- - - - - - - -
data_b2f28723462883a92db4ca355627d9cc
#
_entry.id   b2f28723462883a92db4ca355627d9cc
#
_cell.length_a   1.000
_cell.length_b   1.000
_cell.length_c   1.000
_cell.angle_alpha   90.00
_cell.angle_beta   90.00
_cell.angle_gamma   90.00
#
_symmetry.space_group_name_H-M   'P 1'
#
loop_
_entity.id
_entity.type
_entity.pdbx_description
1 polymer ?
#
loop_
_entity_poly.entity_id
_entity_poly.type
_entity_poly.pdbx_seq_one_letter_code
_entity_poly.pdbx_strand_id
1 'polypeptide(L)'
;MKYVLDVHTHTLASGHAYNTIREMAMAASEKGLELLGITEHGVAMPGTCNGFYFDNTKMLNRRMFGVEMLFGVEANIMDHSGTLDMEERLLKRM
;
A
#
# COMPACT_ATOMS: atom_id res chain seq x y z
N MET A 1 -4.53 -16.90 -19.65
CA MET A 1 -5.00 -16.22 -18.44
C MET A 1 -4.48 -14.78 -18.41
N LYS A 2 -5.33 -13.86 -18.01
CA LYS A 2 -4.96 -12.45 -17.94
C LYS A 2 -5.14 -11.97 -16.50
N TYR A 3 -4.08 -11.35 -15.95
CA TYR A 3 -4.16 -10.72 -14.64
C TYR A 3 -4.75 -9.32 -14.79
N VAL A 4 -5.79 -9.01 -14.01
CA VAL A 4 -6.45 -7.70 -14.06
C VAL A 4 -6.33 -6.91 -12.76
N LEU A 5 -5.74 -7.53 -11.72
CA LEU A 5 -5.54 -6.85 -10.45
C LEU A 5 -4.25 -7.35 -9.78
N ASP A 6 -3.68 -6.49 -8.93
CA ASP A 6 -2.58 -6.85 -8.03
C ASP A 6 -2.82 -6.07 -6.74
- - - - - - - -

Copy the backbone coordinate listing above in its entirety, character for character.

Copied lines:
data_b2f28723462883a92db4ca355627d9cc
#
_entry.id   b2f28723462883a92db4ca355627d9cc
#
_cell.length_a   1.000
_cell.length_b   1.000
_cell.length_c   1.000
_cell.angle_alpha   90.00
_cell.angle_beta   90.00
_cell.angle_gamma   90.00
#
_symmetry.space_group_name_H-M   'P 1'
#
loop_
_entity.id
_entity.type
_entity.pdbx_description
1 polymer ?
#
loop_
_entity_poly.entity_id
_entity_poly.type
_entity_poly.pdbx_seq_one_letter_code
_entity_poly.pdbx_strand_id
1 'polypeptide(L)'
;MKYVLDVHTHTLASGHAYNTIREMAMAASEKGLELLGITEHGVAMPGTCNGFYFDNTKMLNRRMFGVEMLFGVEANIMDHSGTLDMEERLLKRM
;
A
#
# COMPACT_ATOMS: atom_id res chain seq x y z
N MET A 1 -4.53 -16.90 -19.65
CA MET A 1 -5.00 -16.22 -18.44
C MET A 1 -4.48 -14.78 -18.41
N LYS A 2 -5.33 -13.86 -18.01
CA LYS A 2 -4.96 -12.45 -17.94
C LYS A 2 -5.14 -11.97 -16.50
N TYR A 3 -4.08 -11.35 -15.95
CA TYR A 3 -4.16 -10.72 -14.64
C TYR A 3 -4.75 -9.32 -14.79
N VAL A 4 -5.79 -9.01 -14.01
CA VAL A 4 -6.45 -7.70 -14.06
C VAL A 4 -6.33 -6.91 -12.76
N LEU A 5 -5.74 -7.53 -11.72
CA LEU A 5 -5.54 -6.85 -10.45
C LEU A 5 -4.25 -7.35 -9.78
N ASP A 6 -3.68 -6.49 -8.93
CA ASP A 6 -2.58 -6.85 -8.03
C ASP A 6 -2.82 -6.07 -6.74